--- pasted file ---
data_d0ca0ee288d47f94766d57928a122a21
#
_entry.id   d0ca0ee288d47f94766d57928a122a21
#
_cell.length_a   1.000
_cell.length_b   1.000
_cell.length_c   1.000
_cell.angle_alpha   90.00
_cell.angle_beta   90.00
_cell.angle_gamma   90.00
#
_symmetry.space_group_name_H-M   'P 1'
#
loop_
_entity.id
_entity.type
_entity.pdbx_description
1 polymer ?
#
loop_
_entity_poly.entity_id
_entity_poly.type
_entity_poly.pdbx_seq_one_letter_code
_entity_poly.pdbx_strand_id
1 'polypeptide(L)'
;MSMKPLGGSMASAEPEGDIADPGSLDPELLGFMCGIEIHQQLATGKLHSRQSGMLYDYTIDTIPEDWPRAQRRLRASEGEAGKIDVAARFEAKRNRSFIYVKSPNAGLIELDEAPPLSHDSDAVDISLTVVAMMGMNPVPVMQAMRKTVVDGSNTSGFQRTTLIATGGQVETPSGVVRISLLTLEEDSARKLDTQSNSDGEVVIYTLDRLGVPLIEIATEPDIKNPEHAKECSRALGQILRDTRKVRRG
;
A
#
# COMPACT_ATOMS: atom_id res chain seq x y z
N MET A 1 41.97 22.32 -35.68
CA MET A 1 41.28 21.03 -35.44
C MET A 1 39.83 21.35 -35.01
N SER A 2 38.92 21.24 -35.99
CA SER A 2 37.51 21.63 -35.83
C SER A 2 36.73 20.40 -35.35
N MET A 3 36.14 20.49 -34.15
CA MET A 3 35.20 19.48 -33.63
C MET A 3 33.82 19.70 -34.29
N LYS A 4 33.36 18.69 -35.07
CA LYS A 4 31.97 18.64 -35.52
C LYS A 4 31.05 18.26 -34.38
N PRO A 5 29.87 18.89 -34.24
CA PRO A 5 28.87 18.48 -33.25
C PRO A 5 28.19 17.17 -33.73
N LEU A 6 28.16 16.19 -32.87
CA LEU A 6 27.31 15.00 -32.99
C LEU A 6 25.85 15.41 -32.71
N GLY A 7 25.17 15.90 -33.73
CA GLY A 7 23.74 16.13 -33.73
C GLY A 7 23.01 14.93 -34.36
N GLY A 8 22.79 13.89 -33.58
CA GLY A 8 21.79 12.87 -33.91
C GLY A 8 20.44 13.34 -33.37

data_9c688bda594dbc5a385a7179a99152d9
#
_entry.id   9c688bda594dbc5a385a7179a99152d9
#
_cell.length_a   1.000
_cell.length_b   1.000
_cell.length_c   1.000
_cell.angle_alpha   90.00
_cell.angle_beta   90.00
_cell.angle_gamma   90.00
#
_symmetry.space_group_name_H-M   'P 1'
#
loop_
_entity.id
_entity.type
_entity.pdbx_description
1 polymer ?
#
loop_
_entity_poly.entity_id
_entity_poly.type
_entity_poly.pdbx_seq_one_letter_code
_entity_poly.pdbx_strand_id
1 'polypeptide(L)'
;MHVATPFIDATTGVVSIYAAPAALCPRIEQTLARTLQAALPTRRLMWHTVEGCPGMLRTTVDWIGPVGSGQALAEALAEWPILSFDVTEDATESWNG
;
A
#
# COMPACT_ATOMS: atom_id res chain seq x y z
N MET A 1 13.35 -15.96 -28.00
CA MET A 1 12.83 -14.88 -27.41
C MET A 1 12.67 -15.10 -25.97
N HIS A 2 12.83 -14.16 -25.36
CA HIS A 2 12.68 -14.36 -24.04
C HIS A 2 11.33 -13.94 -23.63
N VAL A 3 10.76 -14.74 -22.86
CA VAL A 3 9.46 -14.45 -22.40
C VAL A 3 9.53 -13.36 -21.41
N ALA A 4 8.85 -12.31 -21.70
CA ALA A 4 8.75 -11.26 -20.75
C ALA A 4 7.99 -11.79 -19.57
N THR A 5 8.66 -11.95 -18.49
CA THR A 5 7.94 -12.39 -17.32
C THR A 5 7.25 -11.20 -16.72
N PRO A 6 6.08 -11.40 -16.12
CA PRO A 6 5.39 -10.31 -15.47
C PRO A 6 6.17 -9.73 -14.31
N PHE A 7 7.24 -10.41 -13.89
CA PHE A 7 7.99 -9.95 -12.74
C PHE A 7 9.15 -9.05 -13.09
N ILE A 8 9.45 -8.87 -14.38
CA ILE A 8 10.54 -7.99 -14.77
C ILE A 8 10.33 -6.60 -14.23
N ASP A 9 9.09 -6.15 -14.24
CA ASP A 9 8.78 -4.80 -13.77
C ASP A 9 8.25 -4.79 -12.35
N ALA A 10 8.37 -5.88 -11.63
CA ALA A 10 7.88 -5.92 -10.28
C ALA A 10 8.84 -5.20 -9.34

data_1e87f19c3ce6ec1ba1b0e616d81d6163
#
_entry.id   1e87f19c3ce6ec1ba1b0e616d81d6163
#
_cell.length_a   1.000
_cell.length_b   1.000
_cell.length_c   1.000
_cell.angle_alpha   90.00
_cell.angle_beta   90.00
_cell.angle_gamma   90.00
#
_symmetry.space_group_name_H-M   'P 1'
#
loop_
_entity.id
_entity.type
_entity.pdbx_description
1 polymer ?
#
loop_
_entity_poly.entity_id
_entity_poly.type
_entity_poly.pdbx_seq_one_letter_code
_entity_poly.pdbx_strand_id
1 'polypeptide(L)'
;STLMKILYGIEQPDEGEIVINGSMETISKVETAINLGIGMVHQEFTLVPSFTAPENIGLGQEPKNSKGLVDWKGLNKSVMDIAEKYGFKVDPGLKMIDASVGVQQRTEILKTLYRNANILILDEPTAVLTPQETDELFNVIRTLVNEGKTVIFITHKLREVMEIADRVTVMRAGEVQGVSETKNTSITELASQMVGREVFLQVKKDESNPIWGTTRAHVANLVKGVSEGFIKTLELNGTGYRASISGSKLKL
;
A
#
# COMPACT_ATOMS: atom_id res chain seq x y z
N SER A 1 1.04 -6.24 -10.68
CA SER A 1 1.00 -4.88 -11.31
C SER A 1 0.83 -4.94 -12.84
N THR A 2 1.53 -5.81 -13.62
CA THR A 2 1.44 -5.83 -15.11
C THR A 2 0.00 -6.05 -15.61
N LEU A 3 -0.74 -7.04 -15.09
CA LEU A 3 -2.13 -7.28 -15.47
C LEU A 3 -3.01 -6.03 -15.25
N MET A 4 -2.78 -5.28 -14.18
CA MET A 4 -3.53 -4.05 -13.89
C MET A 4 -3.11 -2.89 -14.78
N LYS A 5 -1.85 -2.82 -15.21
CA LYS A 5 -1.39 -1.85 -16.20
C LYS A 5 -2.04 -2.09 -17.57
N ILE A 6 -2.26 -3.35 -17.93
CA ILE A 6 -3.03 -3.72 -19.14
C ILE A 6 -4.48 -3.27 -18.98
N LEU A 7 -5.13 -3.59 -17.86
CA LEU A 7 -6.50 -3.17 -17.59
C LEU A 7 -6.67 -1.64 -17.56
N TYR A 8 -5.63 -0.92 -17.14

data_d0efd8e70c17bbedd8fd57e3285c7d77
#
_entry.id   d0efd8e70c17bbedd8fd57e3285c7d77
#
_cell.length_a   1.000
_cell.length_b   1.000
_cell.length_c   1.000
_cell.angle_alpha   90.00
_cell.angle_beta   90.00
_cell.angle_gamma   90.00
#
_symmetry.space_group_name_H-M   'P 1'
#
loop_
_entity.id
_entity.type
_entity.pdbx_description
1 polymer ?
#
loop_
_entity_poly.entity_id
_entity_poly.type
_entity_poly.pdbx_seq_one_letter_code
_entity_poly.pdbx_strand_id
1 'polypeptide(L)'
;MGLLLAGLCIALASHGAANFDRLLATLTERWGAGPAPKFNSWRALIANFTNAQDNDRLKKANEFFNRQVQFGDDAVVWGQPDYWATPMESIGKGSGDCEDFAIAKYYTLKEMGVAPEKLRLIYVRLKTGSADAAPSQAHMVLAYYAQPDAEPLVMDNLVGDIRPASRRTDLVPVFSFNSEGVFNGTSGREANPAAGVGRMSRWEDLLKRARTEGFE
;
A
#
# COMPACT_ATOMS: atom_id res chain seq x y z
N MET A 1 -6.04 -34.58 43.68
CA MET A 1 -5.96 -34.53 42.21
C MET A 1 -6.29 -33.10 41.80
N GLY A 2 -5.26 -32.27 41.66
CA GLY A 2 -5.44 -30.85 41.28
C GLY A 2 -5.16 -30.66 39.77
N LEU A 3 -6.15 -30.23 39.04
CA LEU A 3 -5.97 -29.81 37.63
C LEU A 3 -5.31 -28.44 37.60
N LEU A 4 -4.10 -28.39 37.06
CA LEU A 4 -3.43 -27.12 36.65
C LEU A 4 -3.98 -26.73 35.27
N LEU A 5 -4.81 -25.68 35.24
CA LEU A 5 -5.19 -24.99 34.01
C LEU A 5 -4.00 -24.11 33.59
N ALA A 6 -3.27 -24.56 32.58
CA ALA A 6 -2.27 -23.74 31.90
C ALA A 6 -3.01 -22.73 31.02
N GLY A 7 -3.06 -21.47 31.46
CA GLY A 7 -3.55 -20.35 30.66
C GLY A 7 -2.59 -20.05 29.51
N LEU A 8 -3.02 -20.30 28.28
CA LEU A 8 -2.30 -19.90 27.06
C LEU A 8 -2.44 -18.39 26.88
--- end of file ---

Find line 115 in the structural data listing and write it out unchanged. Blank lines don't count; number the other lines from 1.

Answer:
data_1e87f19c3ce6ec1ba1b0e616d81d6163